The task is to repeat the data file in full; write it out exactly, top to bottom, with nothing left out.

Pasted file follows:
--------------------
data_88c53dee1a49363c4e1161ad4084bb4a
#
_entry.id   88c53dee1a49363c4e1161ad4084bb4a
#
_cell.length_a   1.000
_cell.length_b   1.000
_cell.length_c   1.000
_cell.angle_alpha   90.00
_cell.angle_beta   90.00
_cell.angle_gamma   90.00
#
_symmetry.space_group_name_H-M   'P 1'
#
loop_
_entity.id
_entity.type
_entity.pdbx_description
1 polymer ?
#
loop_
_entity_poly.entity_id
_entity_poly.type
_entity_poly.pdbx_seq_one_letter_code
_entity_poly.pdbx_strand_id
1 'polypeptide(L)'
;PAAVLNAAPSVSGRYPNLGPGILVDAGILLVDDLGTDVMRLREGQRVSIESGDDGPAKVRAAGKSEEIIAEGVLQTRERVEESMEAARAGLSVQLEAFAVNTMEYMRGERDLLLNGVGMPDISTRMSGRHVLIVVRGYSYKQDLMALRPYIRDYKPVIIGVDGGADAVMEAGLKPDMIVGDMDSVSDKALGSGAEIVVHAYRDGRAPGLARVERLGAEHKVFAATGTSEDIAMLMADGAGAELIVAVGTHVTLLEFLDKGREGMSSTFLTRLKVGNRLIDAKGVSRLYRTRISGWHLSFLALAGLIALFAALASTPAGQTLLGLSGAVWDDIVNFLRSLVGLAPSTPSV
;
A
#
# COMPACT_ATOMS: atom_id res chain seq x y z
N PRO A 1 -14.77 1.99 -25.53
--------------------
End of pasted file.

data_88c53dee1a49363c4e1161ad4084bb4a
#
_entry.id   88c53dee1a49363c4e1161ad4084bb4a
#
_cell.length_a   1.000
_cell.length_b   1.000
_cell.length_c   1.000
_cell.angle_alpha   90.00
_cell.angle_beta   90.00
_cell.angle_gamma   90.00
#
_symmetry.space_group_name_H-M   'P 1'
#
loop_
_entity.id
_entity.type
_entity.pdbx_description
1 polymer ?
#
loop_
_entity_poly.entity_id
_entity_poly.type
_entity_poly.pdbx_seq_one_letter_code
_entity_poly.pdbx_strand_id
1 'polypeptide(L)'
;PAAVLNAAPSVSGRYPNLGPGILVDAGILLVDDLGTDVMRLREGQRVSIESGDDGPAKVRAAGKSEEIIAEGVLQTRERVEESMEAARAGLSVQLEAFAVNTMEYMRGERDLLLNGVGMPDISTRMSGRHVLIVVRGYSYKQDLMALRPYIRDYKPVIIGVDGGADAVMEAGLKPDMIVGDMDSVSDKALGSGAEIVVHAYRDGRAPGLARVERLGAEHKVFAATGTSEDIAMLMADGAGAELIVAVGTHVTLLEFLDKGREGMSSTFLTRLKVGNRLIDAKGVSRLYRTRISGWHLSFLALAGLIALFAALASTPAGQTLLGLSGAVWDDIVNFLRSLVGLAPSTPSV
;
A
#
# COMPACT_ATOMS: atom_id res chain seq x y z
N PRO A 1 -14.77 1.99 -25.53